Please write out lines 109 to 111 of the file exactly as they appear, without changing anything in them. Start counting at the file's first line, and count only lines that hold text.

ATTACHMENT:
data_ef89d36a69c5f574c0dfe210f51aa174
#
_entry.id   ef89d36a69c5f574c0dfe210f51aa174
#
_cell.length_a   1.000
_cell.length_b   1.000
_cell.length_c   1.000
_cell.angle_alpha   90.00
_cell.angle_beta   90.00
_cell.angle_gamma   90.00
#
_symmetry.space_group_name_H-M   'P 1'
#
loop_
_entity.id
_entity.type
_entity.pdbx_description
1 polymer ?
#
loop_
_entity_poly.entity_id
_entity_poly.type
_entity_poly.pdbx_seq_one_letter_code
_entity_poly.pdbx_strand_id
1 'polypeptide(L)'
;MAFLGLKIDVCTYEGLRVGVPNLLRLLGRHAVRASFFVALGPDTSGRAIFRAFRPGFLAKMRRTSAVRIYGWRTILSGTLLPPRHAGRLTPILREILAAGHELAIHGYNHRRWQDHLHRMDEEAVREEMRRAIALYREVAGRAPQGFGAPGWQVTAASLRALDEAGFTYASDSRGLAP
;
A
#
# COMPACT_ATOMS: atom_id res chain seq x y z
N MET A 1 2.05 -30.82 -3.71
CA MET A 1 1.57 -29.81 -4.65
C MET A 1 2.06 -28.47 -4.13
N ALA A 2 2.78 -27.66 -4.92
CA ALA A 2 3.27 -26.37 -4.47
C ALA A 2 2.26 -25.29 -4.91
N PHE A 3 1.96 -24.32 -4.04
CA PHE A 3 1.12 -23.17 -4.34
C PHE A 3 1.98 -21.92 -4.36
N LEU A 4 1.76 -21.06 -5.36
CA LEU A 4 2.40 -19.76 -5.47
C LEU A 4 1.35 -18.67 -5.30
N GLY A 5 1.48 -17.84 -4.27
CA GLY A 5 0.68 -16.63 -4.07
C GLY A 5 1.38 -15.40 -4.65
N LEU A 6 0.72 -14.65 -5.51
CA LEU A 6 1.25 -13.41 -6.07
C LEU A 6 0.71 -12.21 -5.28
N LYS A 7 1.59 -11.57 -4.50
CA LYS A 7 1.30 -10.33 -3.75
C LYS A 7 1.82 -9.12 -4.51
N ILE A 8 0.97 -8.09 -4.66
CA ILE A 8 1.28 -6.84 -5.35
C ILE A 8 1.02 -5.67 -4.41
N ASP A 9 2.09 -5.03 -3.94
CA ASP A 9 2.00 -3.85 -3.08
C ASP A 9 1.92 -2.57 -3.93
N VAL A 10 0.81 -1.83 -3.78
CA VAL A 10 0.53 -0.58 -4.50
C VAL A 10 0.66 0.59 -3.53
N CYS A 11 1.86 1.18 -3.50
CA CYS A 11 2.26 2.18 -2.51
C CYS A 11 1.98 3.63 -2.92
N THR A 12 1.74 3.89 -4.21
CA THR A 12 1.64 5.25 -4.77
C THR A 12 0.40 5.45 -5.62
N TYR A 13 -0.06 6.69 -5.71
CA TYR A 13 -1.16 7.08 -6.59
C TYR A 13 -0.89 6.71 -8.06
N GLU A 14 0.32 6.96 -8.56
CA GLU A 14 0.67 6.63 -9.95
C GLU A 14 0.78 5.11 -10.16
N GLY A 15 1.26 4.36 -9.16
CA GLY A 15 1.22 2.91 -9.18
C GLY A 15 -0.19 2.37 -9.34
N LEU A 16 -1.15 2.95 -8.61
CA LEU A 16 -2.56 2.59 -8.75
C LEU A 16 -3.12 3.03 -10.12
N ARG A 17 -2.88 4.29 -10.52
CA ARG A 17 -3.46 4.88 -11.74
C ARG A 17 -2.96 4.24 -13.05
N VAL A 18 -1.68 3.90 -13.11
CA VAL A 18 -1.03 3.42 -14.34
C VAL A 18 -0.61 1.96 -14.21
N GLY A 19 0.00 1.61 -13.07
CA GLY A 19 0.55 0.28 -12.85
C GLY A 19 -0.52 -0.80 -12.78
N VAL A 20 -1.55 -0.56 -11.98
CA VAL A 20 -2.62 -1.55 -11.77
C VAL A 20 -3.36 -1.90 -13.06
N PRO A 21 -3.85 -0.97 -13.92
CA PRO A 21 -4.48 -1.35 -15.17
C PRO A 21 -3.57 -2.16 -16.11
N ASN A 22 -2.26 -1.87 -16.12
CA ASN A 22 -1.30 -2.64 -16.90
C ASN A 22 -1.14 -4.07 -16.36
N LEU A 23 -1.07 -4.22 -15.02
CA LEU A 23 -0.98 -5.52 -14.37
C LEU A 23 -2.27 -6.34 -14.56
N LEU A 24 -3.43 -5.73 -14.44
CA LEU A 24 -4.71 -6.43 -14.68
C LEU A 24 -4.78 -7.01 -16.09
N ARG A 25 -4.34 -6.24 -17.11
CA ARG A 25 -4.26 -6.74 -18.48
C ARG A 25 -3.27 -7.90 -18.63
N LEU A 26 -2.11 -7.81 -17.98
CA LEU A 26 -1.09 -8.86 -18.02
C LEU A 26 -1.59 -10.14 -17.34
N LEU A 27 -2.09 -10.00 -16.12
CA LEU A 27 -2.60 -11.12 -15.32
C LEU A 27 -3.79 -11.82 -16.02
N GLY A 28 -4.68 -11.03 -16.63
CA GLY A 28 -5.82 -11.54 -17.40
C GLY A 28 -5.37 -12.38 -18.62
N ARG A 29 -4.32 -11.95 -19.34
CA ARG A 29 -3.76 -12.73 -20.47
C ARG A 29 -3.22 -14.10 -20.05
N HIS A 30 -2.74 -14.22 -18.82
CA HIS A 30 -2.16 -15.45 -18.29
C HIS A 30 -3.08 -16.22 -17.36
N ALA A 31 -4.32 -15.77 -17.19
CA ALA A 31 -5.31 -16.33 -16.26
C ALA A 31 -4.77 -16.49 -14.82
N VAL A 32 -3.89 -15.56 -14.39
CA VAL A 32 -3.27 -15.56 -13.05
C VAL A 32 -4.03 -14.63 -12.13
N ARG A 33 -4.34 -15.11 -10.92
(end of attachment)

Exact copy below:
N LEU A 27 -2.09 -10.00 -16.12
CA LEU A 27 -2.60 -11.12 -15.32
C LEU A 27 -3.79 -11.82 -16.02